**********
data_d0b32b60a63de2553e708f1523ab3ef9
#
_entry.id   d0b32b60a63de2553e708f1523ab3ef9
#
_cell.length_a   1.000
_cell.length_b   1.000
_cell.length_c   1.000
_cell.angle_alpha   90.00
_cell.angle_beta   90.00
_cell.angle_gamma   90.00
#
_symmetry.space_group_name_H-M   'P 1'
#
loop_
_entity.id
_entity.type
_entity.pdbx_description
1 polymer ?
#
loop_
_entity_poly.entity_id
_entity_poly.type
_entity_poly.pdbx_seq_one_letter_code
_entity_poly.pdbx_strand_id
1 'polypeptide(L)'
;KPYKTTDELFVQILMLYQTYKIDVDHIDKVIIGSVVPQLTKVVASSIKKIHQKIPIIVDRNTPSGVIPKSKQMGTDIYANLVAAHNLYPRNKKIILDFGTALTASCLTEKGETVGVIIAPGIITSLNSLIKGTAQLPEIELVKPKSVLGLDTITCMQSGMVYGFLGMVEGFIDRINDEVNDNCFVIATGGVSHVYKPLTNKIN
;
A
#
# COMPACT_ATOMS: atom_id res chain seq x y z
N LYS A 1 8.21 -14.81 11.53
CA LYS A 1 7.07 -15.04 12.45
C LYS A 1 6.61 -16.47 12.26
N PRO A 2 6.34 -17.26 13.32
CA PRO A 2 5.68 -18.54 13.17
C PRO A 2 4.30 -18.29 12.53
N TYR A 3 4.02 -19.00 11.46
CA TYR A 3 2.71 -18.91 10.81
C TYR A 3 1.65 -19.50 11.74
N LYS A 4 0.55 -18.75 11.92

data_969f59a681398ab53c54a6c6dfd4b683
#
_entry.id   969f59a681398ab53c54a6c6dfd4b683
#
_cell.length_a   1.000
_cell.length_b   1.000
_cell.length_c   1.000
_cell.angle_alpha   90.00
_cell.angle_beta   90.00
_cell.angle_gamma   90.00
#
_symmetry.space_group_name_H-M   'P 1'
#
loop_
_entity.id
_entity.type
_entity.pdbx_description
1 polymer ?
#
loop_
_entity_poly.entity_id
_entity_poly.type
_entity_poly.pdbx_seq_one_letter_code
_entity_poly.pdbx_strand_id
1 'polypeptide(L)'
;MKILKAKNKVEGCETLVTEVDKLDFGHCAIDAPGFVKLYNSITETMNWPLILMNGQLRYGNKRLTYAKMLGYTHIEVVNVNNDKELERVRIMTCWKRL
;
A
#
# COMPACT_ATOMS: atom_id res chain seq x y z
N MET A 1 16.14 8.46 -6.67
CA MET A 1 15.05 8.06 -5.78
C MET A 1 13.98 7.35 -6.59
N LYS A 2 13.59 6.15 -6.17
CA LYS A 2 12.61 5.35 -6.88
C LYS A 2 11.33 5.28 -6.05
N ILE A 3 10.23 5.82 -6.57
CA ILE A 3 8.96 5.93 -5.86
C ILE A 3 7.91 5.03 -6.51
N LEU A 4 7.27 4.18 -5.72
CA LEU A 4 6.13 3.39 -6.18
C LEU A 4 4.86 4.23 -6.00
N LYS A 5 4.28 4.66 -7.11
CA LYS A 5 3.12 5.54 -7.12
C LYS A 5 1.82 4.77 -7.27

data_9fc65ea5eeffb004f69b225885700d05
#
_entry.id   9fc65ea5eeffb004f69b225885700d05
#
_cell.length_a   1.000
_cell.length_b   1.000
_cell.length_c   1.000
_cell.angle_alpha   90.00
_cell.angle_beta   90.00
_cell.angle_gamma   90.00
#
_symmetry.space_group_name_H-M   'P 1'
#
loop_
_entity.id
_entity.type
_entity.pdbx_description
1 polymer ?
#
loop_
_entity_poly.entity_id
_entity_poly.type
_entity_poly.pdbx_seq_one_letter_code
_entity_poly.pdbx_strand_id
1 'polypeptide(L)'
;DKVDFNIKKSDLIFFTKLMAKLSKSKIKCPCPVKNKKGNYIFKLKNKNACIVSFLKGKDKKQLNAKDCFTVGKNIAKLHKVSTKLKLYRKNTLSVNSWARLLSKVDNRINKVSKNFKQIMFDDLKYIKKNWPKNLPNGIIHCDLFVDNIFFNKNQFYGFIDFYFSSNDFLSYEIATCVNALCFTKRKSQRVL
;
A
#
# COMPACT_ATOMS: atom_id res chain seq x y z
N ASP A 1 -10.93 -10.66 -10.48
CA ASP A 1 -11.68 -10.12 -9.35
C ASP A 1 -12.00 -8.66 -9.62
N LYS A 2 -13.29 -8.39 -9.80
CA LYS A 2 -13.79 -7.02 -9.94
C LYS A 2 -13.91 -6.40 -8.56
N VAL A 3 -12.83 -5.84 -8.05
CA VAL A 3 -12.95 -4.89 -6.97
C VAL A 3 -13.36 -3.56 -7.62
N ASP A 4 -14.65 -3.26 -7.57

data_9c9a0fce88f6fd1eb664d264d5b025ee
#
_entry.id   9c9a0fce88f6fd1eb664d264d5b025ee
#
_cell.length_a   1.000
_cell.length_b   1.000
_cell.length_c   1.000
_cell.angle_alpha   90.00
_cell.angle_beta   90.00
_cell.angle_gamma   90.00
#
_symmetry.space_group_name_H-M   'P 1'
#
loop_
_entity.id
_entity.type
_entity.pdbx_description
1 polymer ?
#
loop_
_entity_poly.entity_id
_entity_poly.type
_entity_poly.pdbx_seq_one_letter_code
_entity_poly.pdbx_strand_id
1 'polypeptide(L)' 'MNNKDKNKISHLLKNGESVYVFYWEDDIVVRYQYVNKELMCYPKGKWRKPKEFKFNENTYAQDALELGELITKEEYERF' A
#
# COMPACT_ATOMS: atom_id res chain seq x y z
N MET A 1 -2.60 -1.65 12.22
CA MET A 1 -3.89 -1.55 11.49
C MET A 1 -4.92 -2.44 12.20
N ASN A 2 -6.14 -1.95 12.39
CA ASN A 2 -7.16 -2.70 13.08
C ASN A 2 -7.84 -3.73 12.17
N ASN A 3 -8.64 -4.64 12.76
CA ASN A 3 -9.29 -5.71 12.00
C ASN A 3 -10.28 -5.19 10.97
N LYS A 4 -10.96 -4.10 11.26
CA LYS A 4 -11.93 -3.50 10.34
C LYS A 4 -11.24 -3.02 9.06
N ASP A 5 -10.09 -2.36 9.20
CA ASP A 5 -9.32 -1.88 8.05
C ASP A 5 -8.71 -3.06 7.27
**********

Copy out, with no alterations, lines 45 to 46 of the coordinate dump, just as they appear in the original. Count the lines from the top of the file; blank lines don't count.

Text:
_cell.length_a   1.000
_cell.length_b   1.000